What comes to mind when you hear the word Rolex?
Do you think of rappers wearing stacks of gold bracelets with a single diamond-encrusted watch buried among them? Guys in $200 golf shirts using $600 putters? Jordan Belfort imitators getting rich off cold-call subterfuge and questionable investment advice?
All perfectly valid scenarios. After all, Rolex is one of the most recognized luxury brands in the world. A lot of folks don’t know any different. And some don’t realize there’s any “different” to know.
But Rolex has a long and storied history of building not just one of the world’s most beautiful watches, but also one of its most functional.
Take Tenzing Norgay, who accompanied Sir Edmund Hillary to the top of Mt. Everest in 1953 with a Rolex on his wrist. Hillary kept his in his pocket.
Or Reinhold Messner, who became the first man to conquer all 14 “eight-thousanders” with a Rollie strapped to his arm.
Or the divers of COMEX, who worked eight hour shifts for weeks at a time at the bottom of the ocean. They weren’t allowed in the water without a Rolex Submariner or Sea-Dweller on their wrists, per company policy.
And British Navy divers? You guessed it. Specially developed Submariners — the now-grail MilSubs — adorned their wrists in the 1980s.
Even moviemaker James Cameron got into the act a few years ago. He soloed his submersible, the Deepsea Challenger, to the deepest spot in the ocean, the Challenger Deep in the Mariana Trench near Guam. His sponsor? Rolex. The watch strapped to the robotic arm on the outside of his vessel? A Rolex Sea-Dweller Deepsea. It was a little hard to read from where he sat, but the watch made the trip just fine, thank you.
“What about pilots?” you say. Pan American World Airways came to Rolex in the early 1950s and asked them to develop a watch for pilots flying internationally. The result: the iconic GMT-Master.
See, Rolex isn’t just a luxury brand for rich folks and paparazzi targets. This is a company that has more than 1,000 patents to its credit. That’s about one every six weeks — for 110 years. They invented the highly water-resistant watch case (the Oyster case). They produced the first practical automatic winding system. And that was all before the end of the 1930s.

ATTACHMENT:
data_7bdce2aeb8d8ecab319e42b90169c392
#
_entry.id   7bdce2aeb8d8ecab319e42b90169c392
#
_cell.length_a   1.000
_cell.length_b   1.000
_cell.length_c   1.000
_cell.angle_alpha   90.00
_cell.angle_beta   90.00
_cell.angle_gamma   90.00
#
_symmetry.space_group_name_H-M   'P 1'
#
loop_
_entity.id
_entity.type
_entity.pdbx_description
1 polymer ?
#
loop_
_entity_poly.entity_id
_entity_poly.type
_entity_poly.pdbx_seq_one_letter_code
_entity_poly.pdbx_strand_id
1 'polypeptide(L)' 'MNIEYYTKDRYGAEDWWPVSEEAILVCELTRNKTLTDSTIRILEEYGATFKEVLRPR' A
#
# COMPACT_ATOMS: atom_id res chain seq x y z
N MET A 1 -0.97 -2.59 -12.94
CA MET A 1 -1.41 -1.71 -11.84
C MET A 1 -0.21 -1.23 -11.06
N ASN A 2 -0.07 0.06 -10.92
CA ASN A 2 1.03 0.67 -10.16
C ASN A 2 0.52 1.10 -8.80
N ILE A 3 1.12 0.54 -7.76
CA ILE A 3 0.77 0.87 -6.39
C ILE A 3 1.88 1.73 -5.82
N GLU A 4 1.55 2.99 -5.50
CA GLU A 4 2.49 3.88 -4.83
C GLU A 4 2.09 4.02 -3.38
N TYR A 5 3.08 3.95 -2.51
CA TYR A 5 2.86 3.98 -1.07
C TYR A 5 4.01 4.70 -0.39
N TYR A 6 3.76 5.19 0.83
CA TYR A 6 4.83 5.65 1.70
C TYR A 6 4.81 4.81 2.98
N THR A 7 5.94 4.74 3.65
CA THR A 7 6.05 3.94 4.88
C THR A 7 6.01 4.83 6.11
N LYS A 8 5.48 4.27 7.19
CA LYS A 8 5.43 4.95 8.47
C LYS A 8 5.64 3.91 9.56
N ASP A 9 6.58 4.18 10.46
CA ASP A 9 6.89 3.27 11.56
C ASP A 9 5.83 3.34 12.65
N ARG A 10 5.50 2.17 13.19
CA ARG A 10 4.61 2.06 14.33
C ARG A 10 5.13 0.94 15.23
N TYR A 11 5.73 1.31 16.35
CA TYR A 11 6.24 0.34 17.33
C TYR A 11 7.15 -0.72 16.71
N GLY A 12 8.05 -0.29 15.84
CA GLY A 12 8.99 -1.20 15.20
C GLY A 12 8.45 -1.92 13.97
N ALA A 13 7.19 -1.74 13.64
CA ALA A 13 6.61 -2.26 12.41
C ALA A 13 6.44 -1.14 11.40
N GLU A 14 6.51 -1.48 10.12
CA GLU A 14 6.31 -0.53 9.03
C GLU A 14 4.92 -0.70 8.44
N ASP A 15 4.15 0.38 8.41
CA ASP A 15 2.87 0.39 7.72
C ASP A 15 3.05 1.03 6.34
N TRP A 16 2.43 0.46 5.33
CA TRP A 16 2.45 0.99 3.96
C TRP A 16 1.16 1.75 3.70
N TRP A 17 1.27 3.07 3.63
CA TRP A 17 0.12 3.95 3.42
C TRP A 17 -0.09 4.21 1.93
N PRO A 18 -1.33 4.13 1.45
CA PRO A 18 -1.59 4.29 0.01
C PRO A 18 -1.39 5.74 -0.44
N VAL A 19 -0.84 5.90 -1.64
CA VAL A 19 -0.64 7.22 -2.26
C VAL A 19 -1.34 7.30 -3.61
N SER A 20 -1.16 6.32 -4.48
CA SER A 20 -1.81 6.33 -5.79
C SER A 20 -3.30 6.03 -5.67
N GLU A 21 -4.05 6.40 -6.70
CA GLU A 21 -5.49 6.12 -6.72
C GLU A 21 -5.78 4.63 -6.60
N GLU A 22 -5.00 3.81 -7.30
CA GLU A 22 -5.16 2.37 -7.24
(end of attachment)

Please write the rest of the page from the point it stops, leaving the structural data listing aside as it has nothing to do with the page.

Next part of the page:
Do you like accuracy and precision? Being on time? Knowing exactly how fashionably late you are? More Rolex watches are certified as chronometers (accurate to -4/+6 seconds per day) each year than any other brand.
Do you like a good investment? Hard assets like art — and watches — are an investment crapshoot, but buy a pre-owned Rolex in good shape and it’s a fair bet you’ll be able to sell it for a profit in a few years. If you can bear to part with it.
There’s more, but you get the idea. The Rolex of your dreams also comes with some serious hair on its chest. If you’re the adventurous type — climbing, diving, hiking, hunting, fishing — it’s hard to imagine a tougher watch to strap to your arm.
But maybe your adventures consist of nothing more than taking the elevator to a desk in a cube farm on the 19th floor. Maybe then you don’t need a watch as tough as a Rolex. But you might still want a piece with the heritage covered here. After all, conference room battles are nothing to sneeze at.
And when the Zombie Apocalypse finally comes, you’ll know exactly what time you finished ‘em off.